Sexual assault and digital evidence in India (Part 2): Your right to privacy versus the right to complain

Read the first part of this article: Sexual assault and digital evidence in India (Part 1): Is electronic data determining whether a woman has been raped or not?


In many ways the answers to the problems thrown up by digital evidence in a rape trial lie, in examining the relevancy of evidence that is deployed by the accused and not merely by foregrounding privacy.

Evidence law in India requires a witness/victim to answer every question put to her,1 it however gives the court the discretion to disallow a question if "any such question relates to a matter not relevant to… the proceeding".2 There is also a specific prohibition on the cross-examination "as to the general immoral character, or previous sexual experience" of a victim in a rape trial. A provision which said that "When a man is prosecuted for rape or an attempt to ravish, it may be shown that the prosecutrix was of generally immoral character" was deleted in 2002.3 The Evidence Act treats as relevant the "good character" and subsequent conduct of an accused. However, with specific regard to sexual offences, it says that "evidence of the character of the victim or of such person's previous sexual experience with any person shall not be relevant on the issue of such consent or the quality of consent".4

In many ways the answers to the problems thrown up by digital evidence in a rape trial lie, in examining the relevancy of evidence that is deployed by the accused and not merely by foregrounding privacy.

There is thus ample legislative acknowledgement that adjudication in a rape trial relies on "the past sexual history" of the victim, and through these provisions, a declaration that such material is irrelevant, extraneous and thus is not, in fact an evidence in a rape trial. Despite this, evidence relating to the sex life of the victim, whether in digital form or otherwise is allowed to be brought on record by the defence. Digital evidence is not singularly responsible for this, though it makes access to this information easier, and a matter of "right" for the accused. Considering the way it is allowed to enter the case by the investigating agency, often it is not even necessary for the accused to claim it.

The consequences of digital evidence however are not only that a victim's sexual relationships is made public or that it presents this as relevant to the incident. What is more concerning is the way in which a person's electronic communication is used to discredit their own testimony.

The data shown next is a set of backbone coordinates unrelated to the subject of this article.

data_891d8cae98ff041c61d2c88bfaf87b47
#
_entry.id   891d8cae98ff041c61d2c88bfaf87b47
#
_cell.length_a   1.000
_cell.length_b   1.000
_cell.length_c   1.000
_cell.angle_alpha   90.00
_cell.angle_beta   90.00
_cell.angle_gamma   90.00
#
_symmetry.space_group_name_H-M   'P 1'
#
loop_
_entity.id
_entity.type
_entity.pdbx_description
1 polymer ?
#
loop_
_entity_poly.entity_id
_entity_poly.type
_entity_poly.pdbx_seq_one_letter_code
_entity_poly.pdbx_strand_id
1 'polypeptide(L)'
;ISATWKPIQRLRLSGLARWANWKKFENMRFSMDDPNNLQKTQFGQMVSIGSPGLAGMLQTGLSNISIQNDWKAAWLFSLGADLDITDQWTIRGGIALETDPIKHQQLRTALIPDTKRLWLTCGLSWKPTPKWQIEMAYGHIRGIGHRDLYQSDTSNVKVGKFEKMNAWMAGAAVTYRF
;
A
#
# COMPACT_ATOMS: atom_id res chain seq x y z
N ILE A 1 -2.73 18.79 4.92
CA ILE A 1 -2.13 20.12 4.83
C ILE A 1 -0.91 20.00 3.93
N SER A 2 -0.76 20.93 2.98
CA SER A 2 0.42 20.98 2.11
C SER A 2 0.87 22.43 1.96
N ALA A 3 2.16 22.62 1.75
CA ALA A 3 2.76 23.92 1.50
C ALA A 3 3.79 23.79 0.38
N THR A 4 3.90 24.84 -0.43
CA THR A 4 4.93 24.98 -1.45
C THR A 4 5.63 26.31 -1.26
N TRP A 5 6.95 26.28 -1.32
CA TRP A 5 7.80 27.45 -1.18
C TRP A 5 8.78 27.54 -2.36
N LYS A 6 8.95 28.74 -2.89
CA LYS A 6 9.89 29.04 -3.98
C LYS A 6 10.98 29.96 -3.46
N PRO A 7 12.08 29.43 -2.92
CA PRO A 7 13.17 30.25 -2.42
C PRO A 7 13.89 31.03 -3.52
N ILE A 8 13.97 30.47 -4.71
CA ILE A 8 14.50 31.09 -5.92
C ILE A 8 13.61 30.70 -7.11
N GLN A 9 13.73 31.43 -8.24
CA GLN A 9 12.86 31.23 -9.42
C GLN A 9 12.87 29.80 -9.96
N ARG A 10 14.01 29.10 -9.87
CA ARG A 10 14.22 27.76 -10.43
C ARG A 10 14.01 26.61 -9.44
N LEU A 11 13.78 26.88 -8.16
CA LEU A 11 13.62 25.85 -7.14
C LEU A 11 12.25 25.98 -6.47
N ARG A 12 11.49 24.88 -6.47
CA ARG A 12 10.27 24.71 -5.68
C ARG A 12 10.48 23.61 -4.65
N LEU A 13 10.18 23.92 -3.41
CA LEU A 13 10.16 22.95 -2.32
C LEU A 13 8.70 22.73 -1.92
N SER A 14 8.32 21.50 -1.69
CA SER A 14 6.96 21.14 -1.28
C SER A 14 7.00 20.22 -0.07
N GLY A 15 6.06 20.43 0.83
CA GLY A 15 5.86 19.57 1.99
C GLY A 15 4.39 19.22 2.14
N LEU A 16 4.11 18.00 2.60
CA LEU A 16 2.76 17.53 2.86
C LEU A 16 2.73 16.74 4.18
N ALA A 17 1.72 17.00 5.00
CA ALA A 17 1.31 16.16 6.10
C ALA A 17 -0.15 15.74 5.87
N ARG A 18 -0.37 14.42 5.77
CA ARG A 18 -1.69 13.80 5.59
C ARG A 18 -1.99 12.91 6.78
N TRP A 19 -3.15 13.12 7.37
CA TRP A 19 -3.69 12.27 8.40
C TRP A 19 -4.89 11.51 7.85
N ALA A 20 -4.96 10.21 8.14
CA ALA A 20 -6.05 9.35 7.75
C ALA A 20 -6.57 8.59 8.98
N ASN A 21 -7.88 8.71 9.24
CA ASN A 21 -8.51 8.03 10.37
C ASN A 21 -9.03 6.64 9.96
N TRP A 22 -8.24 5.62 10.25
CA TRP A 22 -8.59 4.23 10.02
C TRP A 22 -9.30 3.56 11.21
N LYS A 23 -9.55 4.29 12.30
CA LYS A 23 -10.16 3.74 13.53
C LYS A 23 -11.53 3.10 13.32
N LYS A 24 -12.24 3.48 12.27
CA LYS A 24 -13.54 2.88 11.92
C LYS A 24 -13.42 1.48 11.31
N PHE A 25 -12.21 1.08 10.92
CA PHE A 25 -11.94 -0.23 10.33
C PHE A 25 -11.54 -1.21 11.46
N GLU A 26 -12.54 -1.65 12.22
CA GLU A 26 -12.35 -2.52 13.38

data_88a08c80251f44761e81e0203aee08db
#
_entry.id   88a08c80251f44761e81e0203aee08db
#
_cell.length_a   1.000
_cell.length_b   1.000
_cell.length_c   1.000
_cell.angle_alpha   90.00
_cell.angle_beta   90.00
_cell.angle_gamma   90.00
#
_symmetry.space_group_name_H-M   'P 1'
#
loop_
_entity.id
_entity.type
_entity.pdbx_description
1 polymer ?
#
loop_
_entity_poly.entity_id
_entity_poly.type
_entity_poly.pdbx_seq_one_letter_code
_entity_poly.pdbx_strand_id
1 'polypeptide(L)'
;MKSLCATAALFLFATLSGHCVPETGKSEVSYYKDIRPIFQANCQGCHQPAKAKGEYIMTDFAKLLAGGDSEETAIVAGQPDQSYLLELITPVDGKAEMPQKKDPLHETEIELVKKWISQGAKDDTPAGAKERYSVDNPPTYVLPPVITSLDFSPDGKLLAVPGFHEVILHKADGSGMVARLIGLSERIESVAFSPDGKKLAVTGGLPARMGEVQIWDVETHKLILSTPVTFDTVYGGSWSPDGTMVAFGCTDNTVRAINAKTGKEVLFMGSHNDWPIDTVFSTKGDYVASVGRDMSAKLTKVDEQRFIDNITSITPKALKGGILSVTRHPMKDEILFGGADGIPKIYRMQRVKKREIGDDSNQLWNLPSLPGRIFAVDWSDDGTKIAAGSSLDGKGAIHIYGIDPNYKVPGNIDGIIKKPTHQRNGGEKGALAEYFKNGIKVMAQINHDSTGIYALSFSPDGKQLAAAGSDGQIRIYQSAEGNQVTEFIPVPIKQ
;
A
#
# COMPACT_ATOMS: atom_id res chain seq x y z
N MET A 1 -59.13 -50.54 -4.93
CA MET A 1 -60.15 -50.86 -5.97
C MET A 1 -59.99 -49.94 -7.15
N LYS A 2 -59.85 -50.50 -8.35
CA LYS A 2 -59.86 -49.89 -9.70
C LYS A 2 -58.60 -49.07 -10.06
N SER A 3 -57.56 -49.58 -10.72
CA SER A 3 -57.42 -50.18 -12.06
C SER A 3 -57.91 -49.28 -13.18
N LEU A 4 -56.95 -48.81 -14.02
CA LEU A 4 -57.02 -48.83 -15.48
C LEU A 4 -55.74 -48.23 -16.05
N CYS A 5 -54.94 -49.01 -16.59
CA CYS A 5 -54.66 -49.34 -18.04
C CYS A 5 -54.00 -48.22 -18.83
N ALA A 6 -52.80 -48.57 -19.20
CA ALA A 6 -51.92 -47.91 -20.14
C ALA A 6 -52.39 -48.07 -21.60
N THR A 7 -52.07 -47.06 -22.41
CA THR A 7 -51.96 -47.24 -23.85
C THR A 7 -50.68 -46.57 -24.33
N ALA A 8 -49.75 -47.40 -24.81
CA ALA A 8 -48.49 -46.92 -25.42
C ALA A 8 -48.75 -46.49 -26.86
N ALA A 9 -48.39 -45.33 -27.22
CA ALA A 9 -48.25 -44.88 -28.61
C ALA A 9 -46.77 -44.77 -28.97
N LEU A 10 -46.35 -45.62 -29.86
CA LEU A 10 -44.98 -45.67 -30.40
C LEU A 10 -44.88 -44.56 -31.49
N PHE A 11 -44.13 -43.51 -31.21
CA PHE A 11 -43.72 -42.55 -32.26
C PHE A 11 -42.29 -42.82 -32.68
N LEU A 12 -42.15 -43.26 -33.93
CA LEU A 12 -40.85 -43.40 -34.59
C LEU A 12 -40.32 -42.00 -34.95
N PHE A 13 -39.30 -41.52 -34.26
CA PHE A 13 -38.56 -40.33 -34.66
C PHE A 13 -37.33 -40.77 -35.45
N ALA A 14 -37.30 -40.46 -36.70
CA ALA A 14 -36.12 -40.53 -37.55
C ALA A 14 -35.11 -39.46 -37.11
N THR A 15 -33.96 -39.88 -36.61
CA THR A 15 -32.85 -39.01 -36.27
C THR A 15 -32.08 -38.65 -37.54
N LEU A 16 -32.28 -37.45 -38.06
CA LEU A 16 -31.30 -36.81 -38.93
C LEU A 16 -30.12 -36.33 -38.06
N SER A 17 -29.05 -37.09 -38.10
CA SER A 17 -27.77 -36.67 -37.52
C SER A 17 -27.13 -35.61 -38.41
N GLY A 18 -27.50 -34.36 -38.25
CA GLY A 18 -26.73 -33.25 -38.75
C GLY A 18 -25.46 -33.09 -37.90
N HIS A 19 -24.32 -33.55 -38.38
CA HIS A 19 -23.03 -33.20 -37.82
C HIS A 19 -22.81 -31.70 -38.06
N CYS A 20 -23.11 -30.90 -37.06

The victim's testimony is her memory and her experience. Her testimony of the time at which she entered the site of offence or left the site of offence can be presented as a lie by showing a marginal difference in timestamps of the cell tower location of her phone. Her memory that she immediately told her friend A and then told her friend B about the rape can be shown as an untruth by a call record which shows that the first call was made to B. Expert testimony of the mechanics of an elevator can be used to show that no rape could have happened in an elevator that doesn't have a pause function.

The consequences of digital evidence however are not only that a victim's sexual relationships is made public or that it presents this as relevant to the incident. What is more concerning is the way in which a person's electronic communication is used to discredit their own testimony.

Judicial reasoning has always been unable to comprehend evidence in a rape trial, without relying on rape myths (whether of the helpless woman who has been ravaged, or of the lying and scheming woman who cannot be raped, legally). The appearance of digital evidence with its promises of neutrality and accuracy seems to have provided Judges a scientific forensic way out of the truth of women's experiences. And scientific neutrality is well known to make itself available to use by dominant structures.

Footnotes

  • 1. Section 132 of the Indian Evidence Act.
  • 2. Section 148 of the Indian Evidence Act.
  • 3. Section 155 provise (4) of the Indian Evidence Act.
  • 4. Section 53A of the Indian Evidence ActSexual assault and digital evidence in India (Part 1): Is electronic data deciding whether a woman has been raped or not?